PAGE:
http://i415.photobucket.com/albums/pp236/christoph281/Bugs%20Life/blackwidowzombie2.jpg

fionndruinne
10-02-2008, 10:57 PM
I too recommend the 50mm f/1.8. For the price it's amazing, even though I have to manually focus. No biggie though for $100.

The Sigma 18-50mm f/2.8 macro is a really nice replacement for the 18-55mm, with macro capability and much better low-light capability, plus it's sharper and a much more durable lens. The 17-70mm macro is also a nice Sigma option which will AF on the D40.

Esoterra
10-02-2008, 11:22 PM
I would think that the first thing on your must have list... might be some education in Photography, whether self taught or from another... books, classes, internet, ect. Put your money there if necessary before you put your money into more gear and you will find that you save yourself more money in the long run.

achuang
10-03-2008, 01:09 AM
VR is only useful for handholding. Some of the newer lenses with VR will turn it off if it realises it's on a tripod. Lenses like the 55-200VR don't have that advanced VR. But if you leave VR on while your camera is on a tripod it can actually cause shake and vibration. For night shots and just in general a stable tripod is priceless.

Jack the Ripper
10-03-2008, 06:58 PM
I would think that the first thing on your must have list... might be some education in Photography, whether self taught or from another... books, classes, internet, ect. Put your money there if necessary before you put your money into more gear and you will find that you save yourself more money in the long run.

very good advice!

I have a friend who is an amatuer photographer who does do some photography ont he side, weddings, pics of planes, whatever strikes his fancy. He has been giving me some advice here and there and reccommneded the Magic Lantern Guide for the D40, I also got the manual on the D40 from ken Rockwell.com (yes i donated 5 bucks)

As much as i would love to get classes, im probably going to have to go the self taught route due to family obligations and time restraints, getting a regular time to go to class is difficult, got 2 kids to watch :D

But that is actually also the reason i came here!

When i first got into Audio equipment i just went out and bought a bunch of expencive crap. I listened to the sales guy. Then i found Audiogon.com and started in the forums there (slappy if there are any fellow audiogoners on here) and realized most of what i bought was overpriced, mismatched, and not a verty good plan. I was forced to sell off 15 grand of stereo equipment (long story) but the 2nd time i bought up the gear i made better decisions and got a system that outperformed my last rig and cost me about half the price.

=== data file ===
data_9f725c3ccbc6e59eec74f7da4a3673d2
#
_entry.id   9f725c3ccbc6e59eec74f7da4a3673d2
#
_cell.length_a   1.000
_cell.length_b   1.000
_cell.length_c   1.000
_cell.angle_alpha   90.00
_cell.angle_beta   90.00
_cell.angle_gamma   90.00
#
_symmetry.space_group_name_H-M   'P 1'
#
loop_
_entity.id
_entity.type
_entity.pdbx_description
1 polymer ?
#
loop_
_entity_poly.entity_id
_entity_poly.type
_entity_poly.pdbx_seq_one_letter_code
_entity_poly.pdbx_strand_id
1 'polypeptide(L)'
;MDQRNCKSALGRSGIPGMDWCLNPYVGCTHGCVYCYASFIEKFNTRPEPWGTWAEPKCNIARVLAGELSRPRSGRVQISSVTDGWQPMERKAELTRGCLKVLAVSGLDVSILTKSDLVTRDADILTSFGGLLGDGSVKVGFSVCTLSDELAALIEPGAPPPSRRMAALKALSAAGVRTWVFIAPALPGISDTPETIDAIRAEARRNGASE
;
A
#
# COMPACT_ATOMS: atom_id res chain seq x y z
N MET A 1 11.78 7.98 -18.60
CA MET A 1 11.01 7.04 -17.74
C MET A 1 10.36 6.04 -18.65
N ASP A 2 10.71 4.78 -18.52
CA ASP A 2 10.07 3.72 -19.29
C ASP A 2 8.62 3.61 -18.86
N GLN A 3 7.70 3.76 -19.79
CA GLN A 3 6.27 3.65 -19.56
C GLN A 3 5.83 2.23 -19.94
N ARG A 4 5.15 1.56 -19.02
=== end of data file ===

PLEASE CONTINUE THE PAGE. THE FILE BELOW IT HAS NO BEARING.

That is the price of education right there. Knowledge is power ;)

Then i got into cars. Got a mustang, and found an online forum board and learned just about everything i know about cars on there. At first i diddnt even know how to change the oil, but now im comfortable ldoing a cluth swap. Not a cam swap though. lol.

So that is what led me here. I saw a lot of activity on this board, i dont see people calling the Nikon D40 a walmart disposable that i have seen on other boards, and i figure this place will contain a wealth of knowledge about cameras and im really glad to be here learning.

:)

aparmley
10-03-2008, 08:19 PM
Jack, I wouldn't dare rob you of the experience most all of us have gone through. Give it time, you'll answer your own question.

In the mean time, I'd save my pennies for Nikon's new 50 1.4 AF-S, nothing else at this time, all pennies to the new AF-S prime.

Chris (Esoterra) made a very good point as well. Something I should probably do. . .

Visual Reality
10-03-2008, 10:06 PM
In the mean time, I'd save my pennies for Nikon's new 50 1.4 AF-S, nothing else at this time, all pennies to the new AF-S prime.
Can I ask why?

aparmley
10-04-2008, 11:04 AM
Can I ask why?

Well, this is a "Must Have" thread right? Every SLRer should have a solid prime lens. Heck, you've got my favorite prime, can you imagine not having it in your bag? Considering his body doesn't have built in AF motor, that rules out all other primes. Hence, my advice to save for the 50 1.4 AF-S.